Reuters | 19 April 2023
Britain inks trade deal with Oklahoma, hails architects’ licensing pact
By Andrea Shalal
WASHINGTON, April 18 (Reuters) - British trade minister Nigel Huddleston signed a trade deal with the U.S. state of Oklahoma in Washington on Tuesday, while hailing another accord aimed at easing rules for UK architects working in the United States, the British embassy said.
The trade and economic memorandum of understanding with Oklahoma, signed by Huddleston at the embassy on Tuesday, is the fourth deal Britain has inked with a U.S. state as part of its push to expand trans-Atlantic trade despite the Biden administration’s refusal to negotiate a broader U.S.-UK pact.
Huddleston told Reuters he would meet with Deputy U.S. Trade Representative Jayme White in Washington on Wednesday following discussions in London several weeks ago, and both sides continued to work on sectoral advances on the federal level.
"The free trade agreement is something that we’re very keen to do as soon as the U.S. is ready," he said, underscoring Britain’s interest in securing a larger-scale trade agreement with its largest trading partner.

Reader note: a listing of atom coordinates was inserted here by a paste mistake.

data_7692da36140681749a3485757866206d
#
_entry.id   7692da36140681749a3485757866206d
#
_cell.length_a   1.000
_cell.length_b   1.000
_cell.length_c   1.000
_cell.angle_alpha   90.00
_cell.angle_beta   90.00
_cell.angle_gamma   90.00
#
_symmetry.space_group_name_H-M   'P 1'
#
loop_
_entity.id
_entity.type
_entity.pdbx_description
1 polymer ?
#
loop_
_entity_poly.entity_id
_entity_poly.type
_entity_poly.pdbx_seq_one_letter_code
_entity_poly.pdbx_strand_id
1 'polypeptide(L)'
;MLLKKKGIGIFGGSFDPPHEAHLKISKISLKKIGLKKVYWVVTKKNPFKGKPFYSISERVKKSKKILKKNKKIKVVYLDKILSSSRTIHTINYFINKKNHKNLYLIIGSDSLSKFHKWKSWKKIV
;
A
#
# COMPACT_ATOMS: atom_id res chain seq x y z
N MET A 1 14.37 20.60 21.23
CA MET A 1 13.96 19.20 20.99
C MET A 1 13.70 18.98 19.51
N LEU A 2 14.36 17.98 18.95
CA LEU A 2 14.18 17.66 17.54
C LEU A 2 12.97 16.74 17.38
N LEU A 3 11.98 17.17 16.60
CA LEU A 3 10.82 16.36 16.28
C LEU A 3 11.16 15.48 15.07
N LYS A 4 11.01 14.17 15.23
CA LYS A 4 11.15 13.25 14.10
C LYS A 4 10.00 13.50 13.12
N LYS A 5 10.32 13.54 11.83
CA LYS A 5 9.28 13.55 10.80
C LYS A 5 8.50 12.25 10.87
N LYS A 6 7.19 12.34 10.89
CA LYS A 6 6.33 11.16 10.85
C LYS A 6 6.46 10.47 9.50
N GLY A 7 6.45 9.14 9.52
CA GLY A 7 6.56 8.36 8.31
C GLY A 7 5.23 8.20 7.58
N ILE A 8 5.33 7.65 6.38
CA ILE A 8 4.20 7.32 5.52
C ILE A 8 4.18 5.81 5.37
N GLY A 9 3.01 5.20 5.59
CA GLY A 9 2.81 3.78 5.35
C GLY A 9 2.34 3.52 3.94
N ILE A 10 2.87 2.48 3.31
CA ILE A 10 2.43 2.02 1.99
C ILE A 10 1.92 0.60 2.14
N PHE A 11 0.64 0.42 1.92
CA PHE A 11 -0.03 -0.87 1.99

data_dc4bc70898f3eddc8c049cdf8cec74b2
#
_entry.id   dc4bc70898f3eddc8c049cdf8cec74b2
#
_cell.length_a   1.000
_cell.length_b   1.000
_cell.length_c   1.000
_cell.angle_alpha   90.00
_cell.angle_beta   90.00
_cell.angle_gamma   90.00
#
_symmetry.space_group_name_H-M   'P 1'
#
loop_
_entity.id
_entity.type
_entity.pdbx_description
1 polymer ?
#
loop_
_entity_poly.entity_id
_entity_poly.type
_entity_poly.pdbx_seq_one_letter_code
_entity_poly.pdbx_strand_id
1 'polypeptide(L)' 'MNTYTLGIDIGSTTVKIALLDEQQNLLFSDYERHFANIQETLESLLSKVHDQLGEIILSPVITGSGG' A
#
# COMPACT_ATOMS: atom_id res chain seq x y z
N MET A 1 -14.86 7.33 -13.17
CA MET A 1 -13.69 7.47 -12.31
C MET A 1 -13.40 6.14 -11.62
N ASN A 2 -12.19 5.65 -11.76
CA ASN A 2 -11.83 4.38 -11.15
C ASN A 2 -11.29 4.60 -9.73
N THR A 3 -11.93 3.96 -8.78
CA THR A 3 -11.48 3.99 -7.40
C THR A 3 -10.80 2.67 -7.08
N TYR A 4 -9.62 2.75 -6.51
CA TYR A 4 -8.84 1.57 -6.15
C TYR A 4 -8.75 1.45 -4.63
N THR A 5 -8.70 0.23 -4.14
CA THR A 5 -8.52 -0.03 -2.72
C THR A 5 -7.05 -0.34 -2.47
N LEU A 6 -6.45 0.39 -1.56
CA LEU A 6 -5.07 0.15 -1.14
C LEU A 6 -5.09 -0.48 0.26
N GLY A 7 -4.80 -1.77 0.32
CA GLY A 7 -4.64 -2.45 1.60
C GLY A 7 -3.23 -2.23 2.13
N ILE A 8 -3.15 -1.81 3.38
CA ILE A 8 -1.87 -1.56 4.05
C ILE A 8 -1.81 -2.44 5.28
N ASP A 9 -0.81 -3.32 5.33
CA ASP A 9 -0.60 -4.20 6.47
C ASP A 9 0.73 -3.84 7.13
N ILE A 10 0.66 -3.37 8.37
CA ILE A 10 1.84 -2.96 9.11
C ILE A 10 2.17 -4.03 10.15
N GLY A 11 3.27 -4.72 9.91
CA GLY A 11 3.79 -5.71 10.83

Huddleston said he was also excited about a meeting on Wednesday with industry bodies to welcome a mutual recognition agreement brokered by Britain’s Architects Registration Board (ARB) that will simplify licensing for U.K. architects in over 40 U.S. states and at the federal level, and vice versa.
The deal could increase British services exports to the U.S. by $55 million per year, the ministry said.
The U.K.-Oklahoma pact will focus on boosting green trade, particularly in carbon capture, utilization and storage (CCUS), the ministry said. The deal is aimed at boosting the $215.6 million worth of goods British companies exported to Oklahoma in 2022 and generating more jobs for U.K. exporters.
Nearly 3,000 jobs in Oklahoma are supported by exports to Britain and nearly 10,000 people in the state are employed by British companies.
Britain has signed memorandums of understanding with three other U.S. states - Indiana, North Carolina and South Carolina - and remains in discussions with other key states, including Utah, Texas and California, Huddleston said.
"The states, of course, are very important in the U.S. economic structure and political structure," he said. "We recognize that we can do a lot by working with the states as well as the federal level, so we’ll keep the dialogue going."